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Credit to businesses suffer as banks lodge money with CBN for safety


Nigerian businesses looking to access credit from Deposit Money Banks (DMBs) may find it difficult as lenders frequent the Central Bank of Nigeria (CBN) deposit window known as Standing Deposit Facility (SDF), to lodge their funds for safety.

A total of N606.90 billion was placed at the SDF during in October 2020, with a daily average of N35.70 billion in 17 transaction days during the same period. When compared with the level in the month of July, the money that banks keep with the CBN increased by 63.62 percent from N370.92 billion in July 2020.

Daily request ranged from N13.00 billion to N50.00 billion in October. Cost incurred on SDF in the month stood at N0.11 billion.

“This will imply that the banks have been keeping money with the CBN. The question is what is the rate of the deposit they are keeping with the CBN? Is that rate attractive enough compare to if they have to expose that money to the real sector, Abiodun Keripe, managing director, Afrinvest Research at Afrinvest West Africa commented.

Banks and merchant banks have continued to access the Standing Facilities window to square their liquidity positions in October 2020, the CBN noted in its monthly economic report for October 2020.

The trend at the CBN standing facilities window showed more frequency at the SDF segment, due to improved liquidity in the banking system.

Applicable rates for the Standing Lending Facility (SLF) and SDF stood at 12.5 per cent and 4.5 per cent, respectively.

Keripe said 4.5 percent rate is very low compared with if they have to create risk asset – lending to real economy.

“The banks are saying they rather keep their money with CBN and earn around 4.5 percent on the SDF than taking the risk of lending to real sector, which conflicts with what the CBN is trying to achieve with the Loan to Deposit Ratio (LDR).

The Apex bank increased banking sector LDR to 60 per cent and later 65 per cent in 2019, to spur lending to the real sector.

“The CBN increased the deposit ratio for the banks so as to compel them to lend to real economy that again conflicts with that”.

Total request for the SLF granted from October 1-26, 2020 was N34.54 billion. This entirely constituted Intraday Lending Facilities (ILF) converted to overnight repo, as there was no request for direct SLF. Daily average was N1.64 billion in 5 transaction days from October 1-26, 2020. Total interest earned was N0.45 billion.

Yield on the fixed income market, which is where the banks on average also play well, the yield has significantly contracted.

“What is the average OMO rate compared to that of SDF? Is it more attractive than the OMO rate? If it is more attractive then that explains why they prefer keeping money with the CBN rather than using it to buy OMO bills,” he said.

In a nutshell one can deduce that banks may be considering lending to real economy more riskier, which can be justified by the fact that the economy has already slipped into recession. A lot of businesses, households and micro enterprises were affected by the measures taken to combat the impact of the pandemic, which include economic lockdown, social business, and major disruption in business activities.

Analysts in the financial services sector expect that rising liquidity in the banking sector, resulting in lodgement of funds at the SDF, would be of concern to the CBN as the Monetary Policy Committee (MPC) take decision on benchmark interest rate on Tuesday.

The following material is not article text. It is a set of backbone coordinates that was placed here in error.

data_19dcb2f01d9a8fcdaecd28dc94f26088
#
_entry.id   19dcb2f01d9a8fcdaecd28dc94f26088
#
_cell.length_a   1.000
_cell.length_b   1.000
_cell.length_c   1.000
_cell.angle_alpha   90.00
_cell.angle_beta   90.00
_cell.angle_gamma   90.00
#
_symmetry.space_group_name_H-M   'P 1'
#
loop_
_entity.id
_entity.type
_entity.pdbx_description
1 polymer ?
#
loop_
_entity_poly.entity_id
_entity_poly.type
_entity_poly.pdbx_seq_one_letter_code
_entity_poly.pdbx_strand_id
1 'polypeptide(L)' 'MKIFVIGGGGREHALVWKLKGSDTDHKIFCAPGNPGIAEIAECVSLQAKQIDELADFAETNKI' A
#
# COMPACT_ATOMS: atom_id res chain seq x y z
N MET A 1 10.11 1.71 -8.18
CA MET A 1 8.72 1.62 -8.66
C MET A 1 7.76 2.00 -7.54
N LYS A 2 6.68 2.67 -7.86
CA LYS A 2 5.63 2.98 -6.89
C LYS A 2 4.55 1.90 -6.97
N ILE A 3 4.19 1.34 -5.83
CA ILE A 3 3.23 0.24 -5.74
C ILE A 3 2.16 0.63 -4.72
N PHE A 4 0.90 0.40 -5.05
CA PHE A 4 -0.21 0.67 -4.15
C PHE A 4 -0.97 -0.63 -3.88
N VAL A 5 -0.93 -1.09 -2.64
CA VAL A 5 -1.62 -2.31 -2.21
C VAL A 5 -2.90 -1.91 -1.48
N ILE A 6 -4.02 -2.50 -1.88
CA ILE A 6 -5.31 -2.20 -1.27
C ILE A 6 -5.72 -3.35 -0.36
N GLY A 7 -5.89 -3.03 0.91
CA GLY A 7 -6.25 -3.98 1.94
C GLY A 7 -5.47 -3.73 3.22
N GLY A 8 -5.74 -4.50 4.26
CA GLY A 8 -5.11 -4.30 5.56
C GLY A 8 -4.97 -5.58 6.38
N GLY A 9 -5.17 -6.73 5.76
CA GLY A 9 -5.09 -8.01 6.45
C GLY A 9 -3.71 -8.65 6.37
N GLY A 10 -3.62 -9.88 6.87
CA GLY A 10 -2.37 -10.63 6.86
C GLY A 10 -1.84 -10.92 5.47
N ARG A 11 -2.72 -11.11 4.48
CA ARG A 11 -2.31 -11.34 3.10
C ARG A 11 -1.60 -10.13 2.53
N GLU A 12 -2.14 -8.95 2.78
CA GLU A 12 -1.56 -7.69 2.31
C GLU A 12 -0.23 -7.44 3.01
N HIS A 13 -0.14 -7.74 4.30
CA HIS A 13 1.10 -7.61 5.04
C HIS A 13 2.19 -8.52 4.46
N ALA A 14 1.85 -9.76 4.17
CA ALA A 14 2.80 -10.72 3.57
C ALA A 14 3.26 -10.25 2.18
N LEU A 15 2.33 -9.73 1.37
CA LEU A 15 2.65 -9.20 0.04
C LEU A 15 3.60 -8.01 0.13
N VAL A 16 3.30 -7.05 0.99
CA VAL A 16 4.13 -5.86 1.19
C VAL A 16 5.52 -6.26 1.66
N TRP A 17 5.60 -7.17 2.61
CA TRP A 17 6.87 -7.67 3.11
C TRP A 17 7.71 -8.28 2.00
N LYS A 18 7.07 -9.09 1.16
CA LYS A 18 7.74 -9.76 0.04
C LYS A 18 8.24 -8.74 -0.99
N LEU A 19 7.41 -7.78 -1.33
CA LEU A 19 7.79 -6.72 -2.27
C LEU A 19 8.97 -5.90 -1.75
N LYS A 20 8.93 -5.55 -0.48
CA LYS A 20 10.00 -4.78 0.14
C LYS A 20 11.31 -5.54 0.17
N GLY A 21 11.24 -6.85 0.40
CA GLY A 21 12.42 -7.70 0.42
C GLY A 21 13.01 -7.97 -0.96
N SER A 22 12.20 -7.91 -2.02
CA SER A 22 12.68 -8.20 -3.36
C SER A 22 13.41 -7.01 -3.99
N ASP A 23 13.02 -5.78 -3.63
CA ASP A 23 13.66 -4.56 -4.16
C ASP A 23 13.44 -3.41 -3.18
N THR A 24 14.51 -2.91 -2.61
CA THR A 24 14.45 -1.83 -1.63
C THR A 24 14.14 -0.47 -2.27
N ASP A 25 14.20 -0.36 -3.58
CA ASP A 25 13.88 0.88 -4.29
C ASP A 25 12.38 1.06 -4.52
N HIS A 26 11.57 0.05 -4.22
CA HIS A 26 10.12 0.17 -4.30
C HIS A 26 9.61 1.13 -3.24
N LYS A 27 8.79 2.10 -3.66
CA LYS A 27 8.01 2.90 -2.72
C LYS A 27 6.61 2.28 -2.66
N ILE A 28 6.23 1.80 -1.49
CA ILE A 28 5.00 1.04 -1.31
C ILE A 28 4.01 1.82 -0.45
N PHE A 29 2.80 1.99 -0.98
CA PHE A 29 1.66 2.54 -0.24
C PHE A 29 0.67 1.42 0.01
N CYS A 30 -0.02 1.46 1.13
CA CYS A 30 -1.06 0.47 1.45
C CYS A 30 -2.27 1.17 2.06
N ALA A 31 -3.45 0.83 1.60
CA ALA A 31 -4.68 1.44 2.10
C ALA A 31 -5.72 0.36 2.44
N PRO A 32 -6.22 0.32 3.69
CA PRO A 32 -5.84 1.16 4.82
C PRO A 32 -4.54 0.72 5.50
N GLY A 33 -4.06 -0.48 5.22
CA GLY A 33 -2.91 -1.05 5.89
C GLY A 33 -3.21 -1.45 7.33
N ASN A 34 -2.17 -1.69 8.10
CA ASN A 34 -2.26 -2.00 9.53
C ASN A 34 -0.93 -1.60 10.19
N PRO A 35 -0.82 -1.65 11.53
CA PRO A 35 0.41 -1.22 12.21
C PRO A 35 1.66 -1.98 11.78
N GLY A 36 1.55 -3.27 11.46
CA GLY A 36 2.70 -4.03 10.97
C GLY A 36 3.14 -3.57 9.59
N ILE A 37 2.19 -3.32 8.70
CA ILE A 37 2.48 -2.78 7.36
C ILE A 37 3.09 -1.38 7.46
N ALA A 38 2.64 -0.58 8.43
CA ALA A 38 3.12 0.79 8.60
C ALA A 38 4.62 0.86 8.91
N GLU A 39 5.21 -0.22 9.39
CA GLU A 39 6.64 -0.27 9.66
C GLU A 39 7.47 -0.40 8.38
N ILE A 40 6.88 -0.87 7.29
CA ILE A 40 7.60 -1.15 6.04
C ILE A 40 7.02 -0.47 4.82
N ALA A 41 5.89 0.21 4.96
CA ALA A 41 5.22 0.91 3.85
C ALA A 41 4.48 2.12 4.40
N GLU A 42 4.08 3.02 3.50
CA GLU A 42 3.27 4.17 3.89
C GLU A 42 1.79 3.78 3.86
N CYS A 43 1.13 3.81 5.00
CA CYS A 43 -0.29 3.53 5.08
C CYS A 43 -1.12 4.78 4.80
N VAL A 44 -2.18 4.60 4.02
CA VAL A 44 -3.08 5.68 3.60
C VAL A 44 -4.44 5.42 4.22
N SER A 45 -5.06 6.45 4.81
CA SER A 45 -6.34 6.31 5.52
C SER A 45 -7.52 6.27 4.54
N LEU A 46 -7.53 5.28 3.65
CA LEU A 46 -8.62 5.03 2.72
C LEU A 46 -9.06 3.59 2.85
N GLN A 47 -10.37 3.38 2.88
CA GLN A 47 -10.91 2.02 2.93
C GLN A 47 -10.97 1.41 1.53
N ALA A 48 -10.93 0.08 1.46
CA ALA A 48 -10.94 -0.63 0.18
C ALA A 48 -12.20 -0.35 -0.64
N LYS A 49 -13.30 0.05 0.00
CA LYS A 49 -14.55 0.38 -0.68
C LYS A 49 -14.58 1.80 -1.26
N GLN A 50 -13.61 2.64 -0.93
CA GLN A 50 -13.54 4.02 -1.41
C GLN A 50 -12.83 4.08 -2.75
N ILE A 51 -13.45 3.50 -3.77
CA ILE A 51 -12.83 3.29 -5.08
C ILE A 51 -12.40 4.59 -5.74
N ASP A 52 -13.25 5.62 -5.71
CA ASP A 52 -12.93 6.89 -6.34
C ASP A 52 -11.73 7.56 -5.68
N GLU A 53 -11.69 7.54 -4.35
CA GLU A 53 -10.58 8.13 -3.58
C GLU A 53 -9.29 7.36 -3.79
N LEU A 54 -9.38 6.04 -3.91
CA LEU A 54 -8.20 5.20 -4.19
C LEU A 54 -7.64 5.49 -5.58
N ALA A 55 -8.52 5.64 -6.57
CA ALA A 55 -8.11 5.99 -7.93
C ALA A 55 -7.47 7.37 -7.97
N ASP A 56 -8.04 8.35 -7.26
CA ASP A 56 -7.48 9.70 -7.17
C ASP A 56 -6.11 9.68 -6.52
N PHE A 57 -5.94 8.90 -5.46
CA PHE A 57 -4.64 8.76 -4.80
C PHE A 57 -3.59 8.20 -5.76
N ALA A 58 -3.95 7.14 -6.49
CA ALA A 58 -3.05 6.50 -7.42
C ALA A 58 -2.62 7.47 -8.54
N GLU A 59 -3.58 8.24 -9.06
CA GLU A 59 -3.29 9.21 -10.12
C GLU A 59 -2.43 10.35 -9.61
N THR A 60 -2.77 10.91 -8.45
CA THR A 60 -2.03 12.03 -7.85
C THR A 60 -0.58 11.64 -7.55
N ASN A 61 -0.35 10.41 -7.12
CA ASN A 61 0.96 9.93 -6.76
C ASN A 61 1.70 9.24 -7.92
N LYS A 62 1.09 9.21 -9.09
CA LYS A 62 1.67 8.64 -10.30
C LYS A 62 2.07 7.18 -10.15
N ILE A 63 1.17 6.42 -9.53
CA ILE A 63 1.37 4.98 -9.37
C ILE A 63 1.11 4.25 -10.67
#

The CBN on December 1, 2020, introduced a special 90 days tenor special treasury bill with zero coupon as part of efforts to deepen the financial markets.

Uche Uwaleke, professor of capital market and president Capital market Academics of Nigeria, said, “I think the CBN is being innovative by creating new liquidity management tool in a manner that supports economic recovery”.

He said the special CBN Bills were in connection with deposit money banks excess cash reserves with the CBN.

The idea of securitizing excess cash reserves balances, that is converting cash deposits of banks with the CBN above the 27.5% reserve requirements into tradable 90 day securities will improve the liquidity position of Deposit Money Banks and it was in the interest of financial sector stability especially against the backdrop of the fact that cash deposited with the CBN by way of statutory requirements is not remunerated, Uwaleke said.

On interest rate development, the CBN’s report noted that key interest rates, prime and maximum lending rates, recorded significant declines at end-October 2020, due, mainly, to the sustained intervention by the CBN and liquidity surfeit in the system. Money moved in tandem with the level of liquidity in the review period.

Short-term money market rates traded below the Monetary Policy Rate (MPR) of 11.5 per cent for a major part of the period. Average inter-bank and OBB rates were 0.0 per cent and 1.9 per cent, respectively, in October 2020.

Other rates such as, the 7-day and 30-day NIBOR traded at averages of 3.5 per cent and 2.0 per cent, respectively. From their levels in the preceding month, average prime and maximum lending rates fell by 0.2 percentage point and 0.1 percentage point to 11.3 per cent and 28.4 per cent, respectively, in October 2020.

Average term-deposit rate also fell by 0.3 percentage point to 3.9 per cent. The spread between the average term-deposit and average maximum lending rates widened by 0.2 percentage point to 24.5 percentage points at end-October 2020. With inflation at 14.2 per cent at end-October 2020, deposits and prime lending rates were negative in real term, while maximum lending rate was positive.